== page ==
top of page

On This Day: Jim Thorpe's Pentathlon Conquest

July 7, 1912 was a day filled with suspense and legendary achievements. The Summer Olympics were held in Stockholm, Sweden that summer and many in attendance had no idea of the mysterious American that warmed up on the track before them. Perhaps some had heard of his achievements on the gridiron at the Carlisle Indian School, earning All-American honors just the year before and soon to earn it again months after the Games of the V Olympiad concluded. By the end of that day alone, he would live up to the name his mother had given him on the Indian reservation at his birth: Wa-Tho-Huk or "bright path". Still, the world would come to know him simply as Jim Thorpe.

He was scheduled to compete in both the pentathlon and the decathlon, both filled with energy-sapping events that were designed to test the guile and determination of the world's best athletes. On this date, 111 years ago, Jim Thorpe began his journey into global immortality.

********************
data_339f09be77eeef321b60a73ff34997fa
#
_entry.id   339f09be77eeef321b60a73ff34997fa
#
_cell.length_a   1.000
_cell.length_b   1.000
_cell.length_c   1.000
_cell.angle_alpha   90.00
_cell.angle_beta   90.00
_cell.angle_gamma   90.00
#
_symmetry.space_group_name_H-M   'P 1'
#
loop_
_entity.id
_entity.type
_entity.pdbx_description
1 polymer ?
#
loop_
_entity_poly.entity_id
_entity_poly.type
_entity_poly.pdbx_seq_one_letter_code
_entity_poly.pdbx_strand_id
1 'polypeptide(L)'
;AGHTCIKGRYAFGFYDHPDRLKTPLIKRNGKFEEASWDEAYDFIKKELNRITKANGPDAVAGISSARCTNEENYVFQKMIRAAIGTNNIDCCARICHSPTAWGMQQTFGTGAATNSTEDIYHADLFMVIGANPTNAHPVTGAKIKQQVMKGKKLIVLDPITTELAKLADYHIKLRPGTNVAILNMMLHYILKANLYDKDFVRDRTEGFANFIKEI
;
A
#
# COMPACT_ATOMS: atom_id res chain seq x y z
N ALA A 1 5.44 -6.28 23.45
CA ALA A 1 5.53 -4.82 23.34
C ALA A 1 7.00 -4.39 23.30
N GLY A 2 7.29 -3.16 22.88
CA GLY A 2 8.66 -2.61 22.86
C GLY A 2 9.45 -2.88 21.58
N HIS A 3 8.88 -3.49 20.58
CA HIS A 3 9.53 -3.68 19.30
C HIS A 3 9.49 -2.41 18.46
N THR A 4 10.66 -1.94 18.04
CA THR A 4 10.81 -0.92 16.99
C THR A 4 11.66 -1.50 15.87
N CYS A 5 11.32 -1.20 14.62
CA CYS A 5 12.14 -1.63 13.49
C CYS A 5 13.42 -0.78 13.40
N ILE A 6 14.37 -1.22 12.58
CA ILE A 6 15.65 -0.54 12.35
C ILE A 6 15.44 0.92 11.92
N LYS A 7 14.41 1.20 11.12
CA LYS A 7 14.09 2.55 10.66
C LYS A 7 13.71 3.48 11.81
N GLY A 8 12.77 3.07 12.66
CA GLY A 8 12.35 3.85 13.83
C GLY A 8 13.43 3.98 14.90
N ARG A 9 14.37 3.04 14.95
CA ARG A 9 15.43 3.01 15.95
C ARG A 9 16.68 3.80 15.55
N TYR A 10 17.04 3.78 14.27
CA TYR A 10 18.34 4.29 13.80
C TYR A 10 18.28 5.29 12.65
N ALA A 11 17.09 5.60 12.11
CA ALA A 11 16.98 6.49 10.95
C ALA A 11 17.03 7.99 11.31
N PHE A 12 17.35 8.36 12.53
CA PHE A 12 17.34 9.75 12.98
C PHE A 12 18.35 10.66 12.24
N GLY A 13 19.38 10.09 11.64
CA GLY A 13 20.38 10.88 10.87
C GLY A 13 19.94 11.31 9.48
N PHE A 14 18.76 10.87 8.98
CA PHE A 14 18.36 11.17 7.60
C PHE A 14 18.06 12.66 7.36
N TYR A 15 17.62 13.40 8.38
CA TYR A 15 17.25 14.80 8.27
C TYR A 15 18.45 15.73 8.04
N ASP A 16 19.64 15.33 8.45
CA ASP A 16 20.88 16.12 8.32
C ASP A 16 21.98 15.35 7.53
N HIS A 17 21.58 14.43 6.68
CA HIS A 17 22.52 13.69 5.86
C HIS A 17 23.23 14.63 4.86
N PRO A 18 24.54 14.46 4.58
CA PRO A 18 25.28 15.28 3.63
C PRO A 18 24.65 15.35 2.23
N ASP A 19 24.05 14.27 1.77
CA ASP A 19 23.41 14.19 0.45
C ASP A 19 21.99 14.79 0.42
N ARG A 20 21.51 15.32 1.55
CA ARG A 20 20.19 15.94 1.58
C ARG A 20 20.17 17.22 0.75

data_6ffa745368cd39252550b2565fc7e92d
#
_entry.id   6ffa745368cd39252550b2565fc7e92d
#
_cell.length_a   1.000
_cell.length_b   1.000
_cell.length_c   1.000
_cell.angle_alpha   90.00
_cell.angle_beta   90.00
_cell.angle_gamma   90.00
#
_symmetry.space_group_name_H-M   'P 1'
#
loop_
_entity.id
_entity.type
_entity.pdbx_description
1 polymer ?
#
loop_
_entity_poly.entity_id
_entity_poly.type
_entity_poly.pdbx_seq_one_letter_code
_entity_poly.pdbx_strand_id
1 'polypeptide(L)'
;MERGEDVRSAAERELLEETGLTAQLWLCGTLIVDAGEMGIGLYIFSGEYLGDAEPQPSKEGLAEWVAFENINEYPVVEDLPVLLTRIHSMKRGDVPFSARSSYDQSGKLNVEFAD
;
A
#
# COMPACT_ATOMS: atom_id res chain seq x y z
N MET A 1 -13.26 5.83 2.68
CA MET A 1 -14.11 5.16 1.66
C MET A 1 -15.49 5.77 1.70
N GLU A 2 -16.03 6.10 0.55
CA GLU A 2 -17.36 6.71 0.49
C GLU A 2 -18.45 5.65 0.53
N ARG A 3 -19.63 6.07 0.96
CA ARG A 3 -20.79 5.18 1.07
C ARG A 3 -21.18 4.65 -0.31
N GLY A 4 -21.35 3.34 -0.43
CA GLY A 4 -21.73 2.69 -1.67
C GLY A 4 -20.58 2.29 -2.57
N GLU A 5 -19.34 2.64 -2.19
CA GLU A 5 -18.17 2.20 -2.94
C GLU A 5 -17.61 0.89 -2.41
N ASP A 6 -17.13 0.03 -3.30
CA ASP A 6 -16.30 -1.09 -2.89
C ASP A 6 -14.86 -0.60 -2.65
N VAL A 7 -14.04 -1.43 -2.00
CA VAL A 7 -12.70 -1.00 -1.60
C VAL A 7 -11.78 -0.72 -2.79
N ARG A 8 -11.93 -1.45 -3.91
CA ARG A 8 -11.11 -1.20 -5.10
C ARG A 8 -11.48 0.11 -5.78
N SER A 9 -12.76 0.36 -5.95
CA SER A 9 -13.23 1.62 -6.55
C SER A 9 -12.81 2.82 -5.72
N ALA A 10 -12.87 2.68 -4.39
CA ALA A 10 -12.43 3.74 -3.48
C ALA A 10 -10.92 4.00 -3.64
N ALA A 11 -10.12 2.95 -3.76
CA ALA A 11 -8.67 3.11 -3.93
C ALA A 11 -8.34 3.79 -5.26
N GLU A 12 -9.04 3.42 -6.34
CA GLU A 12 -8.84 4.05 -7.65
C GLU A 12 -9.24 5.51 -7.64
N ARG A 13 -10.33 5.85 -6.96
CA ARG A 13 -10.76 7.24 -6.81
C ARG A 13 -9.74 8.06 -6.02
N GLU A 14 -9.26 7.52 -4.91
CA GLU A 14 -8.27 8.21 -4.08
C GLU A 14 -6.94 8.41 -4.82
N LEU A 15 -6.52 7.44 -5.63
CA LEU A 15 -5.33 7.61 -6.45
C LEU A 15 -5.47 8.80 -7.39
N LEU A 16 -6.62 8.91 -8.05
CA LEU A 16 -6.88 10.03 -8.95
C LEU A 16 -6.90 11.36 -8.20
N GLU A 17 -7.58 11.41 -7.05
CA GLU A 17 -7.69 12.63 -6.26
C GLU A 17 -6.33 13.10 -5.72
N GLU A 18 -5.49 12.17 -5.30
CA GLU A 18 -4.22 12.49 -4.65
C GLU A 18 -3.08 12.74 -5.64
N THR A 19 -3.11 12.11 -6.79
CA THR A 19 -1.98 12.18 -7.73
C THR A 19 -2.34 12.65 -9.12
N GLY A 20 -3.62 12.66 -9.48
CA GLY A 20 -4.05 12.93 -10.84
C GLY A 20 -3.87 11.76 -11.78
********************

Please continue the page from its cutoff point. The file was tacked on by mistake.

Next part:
In front of thousands of strangers from around the globe, Thorpe zoomed down the track for the 200-meter sprint in 22.9 seconds to claim first place. Next, he finished first in the discus, throwing it 35.57 feet, and in the 1,500 meters, running it in 4:44.8 minutes. His tremendous day began to trail off with a third place finish in the javelin throw and not even medaling in the high jump (fourth place) and the long jump (seventh place). After scoring 4,041.53 points, Jim Thorpe won the pentathlon and later claimed the decathlon with a record-setting 8412.955 points that stood unbroken for the next 36 years.

But legendary moments don't always shield our heroes from the cruel twists of fate that seem to follow the greatest. A year after returning home to a ticker-tape parade in New York City, the humble superstar from the Carlisle Indian School would be stripped of his Olympic gold medals after he played in some minor league baseball games, therefore destroying the amateur status that the Olympics were based on at the time.

Although many stars in his position did the same thing, Jim Thorpe was naive and used his real name, making it easy for the IOC to call him out for his indiscretions. Although his gold medals would be returned to his family in 1982, it was 29 years after his death from a heart attack.

2 views0 comments


bottom of page